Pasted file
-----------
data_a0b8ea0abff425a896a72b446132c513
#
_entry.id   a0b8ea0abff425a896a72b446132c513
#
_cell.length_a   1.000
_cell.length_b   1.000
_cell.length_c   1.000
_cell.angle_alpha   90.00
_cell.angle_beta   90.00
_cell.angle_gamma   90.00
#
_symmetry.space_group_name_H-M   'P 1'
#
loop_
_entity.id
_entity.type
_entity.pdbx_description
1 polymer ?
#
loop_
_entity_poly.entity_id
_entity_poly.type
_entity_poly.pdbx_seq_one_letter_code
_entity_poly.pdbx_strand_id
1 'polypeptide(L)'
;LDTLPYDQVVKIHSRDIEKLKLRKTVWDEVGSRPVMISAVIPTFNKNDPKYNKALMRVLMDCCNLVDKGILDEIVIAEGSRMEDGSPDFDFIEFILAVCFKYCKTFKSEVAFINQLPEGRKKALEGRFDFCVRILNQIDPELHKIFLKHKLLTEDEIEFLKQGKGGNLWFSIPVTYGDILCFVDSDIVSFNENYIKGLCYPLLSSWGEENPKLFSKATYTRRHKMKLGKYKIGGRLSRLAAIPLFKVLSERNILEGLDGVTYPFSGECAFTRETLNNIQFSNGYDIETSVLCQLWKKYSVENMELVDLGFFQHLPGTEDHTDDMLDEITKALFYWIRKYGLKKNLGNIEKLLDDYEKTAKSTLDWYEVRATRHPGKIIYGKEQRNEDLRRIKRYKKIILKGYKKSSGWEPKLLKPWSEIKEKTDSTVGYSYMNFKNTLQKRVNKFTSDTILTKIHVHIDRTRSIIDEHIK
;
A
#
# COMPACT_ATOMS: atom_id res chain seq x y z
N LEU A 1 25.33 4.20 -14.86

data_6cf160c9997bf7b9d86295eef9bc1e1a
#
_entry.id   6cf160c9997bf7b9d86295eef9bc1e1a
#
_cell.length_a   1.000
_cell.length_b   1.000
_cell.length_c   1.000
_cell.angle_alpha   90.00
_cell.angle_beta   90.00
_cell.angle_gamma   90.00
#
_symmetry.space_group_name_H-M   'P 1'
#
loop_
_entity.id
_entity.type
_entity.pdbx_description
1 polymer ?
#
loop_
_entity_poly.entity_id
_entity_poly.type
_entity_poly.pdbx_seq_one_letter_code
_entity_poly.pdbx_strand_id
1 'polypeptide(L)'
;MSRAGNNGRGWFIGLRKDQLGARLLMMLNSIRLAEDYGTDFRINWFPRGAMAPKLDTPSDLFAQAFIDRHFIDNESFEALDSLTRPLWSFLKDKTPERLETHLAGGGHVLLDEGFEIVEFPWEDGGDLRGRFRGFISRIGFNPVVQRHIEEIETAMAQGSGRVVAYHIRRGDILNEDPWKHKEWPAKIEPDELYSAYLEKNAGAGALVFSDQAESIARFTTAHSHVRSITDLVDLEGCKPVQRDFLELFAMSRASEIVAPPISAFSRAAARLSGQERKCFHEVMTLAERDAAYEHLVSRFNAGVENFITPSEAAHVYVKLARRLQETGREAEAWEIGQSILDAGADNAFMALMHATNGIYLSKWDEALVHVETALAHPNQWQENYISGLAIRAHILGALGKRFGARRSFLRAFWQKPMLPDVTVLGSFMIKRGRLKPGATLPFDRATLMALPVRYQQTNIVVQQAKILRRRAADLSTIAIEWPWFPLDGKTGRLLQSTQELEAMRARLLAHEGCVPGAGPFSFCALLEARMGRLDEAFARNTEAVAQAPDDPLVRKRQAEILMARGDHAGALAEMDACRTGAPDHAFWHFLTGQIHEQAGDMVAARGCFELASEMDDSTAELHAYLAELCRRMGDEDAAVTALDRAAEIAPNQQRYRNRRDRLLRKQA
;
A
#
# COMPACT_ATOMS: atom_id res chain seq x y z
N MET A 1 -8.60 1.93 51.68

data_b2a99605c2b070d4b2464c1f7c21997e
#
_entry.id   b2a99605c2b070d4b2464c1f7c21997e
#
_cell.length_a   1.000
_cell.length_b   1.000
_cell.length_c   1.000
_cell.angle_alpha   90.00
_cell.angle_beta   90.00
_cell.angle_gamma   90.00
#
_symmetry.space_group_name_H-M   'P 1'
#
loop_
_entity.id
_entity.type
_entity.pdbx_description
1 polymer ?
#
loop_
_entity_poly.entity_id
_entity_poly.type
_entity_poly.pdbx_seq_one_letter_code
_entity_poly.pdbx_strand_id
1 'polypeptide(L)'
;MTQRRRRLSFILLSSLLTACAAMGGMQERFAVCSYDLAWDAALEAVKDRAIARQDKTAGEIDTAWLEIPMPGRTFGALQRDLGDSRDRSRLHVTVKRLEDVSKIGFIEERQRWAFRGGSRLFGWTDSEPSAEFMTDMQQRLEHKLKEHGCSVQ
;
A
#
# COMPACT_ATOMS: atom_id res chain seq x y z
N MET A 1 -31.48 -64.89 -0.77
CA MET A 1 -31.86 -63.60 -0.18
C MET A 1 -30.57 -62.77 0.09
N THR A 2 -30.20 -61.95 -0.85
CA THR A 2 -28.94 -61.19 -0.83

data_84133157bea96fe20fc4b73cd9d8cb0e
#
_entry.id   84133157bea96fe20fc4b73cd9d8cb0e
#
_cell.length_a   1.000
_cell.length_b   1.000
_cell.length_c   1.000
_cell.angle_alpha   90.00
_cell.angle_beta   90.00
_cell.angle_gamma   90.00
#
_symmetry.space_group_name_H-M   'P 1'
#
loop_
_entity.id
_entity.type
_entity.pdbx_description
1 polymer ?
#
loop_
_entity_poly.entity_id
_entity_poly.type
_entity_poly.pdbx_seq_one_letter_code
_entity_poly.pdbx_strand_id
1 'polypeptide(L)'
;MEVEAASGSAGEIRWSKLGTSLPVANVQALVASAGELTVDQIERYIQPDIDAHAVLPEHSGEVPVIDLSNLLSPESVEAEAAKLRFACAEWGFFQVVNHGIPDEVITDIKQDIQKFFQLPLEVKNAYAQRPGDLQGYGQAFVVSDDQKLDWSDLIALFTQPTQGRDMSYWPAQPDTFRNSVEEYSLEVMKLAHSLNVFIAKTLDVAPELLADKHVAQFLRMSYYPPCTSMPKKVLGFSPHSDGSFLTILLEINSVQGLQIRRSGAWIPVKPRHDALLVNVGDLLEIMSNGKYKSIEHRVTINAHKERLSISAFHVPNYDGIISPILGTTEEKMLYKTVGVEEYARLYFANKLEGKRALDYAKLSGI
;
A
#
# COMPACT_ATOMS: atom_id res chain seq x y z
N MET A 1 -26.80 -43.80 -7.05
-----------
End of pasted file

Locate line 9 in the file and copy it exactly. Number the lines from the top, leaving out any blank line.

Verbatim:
_cell.angle_beta   90.00